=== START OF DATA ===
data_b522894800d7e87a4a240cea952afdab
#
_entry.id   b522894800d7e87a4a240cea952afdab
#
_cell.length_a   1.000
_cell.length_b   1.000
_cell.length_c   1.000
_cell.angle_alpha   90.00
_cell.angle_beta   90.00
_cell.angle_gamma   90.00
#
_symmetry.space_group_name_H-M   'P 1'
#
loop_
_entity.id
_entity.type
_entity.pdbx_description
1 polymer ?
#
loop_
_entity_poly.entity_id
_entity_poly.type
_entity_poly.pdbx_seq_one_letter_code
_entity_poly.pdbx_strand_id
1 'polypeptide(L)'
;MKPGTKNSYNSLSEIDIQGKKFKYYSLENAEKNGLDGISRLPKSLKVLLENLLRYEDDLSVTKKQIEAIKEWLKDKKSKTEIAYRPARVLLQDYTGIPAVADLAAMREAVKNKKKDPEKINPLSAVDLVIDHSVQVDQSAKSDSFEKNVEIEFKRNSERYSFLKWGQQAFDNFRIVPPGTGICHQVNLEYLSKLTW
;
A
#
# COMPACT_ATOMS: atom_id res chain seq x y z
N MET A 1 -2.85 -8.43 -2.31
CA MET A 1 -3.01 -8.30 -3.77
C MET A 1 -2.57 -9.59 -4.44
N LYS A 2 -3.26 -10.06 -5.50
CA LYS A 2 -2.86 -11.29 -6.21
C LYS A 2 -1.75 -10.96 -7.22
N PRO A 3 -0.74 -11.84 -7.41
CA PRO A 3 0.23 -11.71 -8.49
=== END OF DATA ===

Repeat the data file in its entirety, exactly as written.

data_b522894800d7e87a4a240cea952afdab
#
_entry.id   b522894800d7e87a4a240cea952afdab
#
_cell.length_a   1.000
_cell.length_b   1.000
_cell.length_c   1.000
_cell.angle_alpha   90.00
_cell.angle_beta   90.00
_cell.angle_gamma   90.00
#
_symmetry.space_group_name_H-M   'P 1'
#
loop_
_entity.id
_entity.type
_entity.pdbx_description
1 polymer ?
#
loop_
_entity_poly.entity_id
_entity_poly.type
_entity_poly.pdbx_seq_one_letter_code
_entity_poly.pdbx_strand_id
1 'polypeptide(L)'
;MKPGTKNSYNSLSEIDIQGKKFKYYSLENAEKNGLDGISRLPKSLKVLLENLLRYEDDLSVTKKQIEAIKEWLKDKKSKTEIAYRPARVLLQDYTGIPAVADLAAMREAVKNKKKDPEKINPLSAVDLVIDHSVQVDQSAKSDSFEKNVEIEFKRNSERYSFLKWGQQAFDNFRIVPPGTGICHQVNLEYLSKLTW
;
A
#
# COMPACT_ATOMS: atom_id res chain seq x y z
N MET A 1 -2.85 -8.43 -2.31
CA MET A 1 -3.01 -8.30 -3.77
C MET A 1 -2.57 -9.59 -4.44
N LYS A 2 -3.26 -10.06 -5.50
CA LYS A 2 -2.86 -11.29 -6.21
C LYS A 2 -1.75 -10.96 -7.22
N PRO A 3 -0.74 -11.84 -7.41
CA PRO A 3 0.23 -11.71 -8.49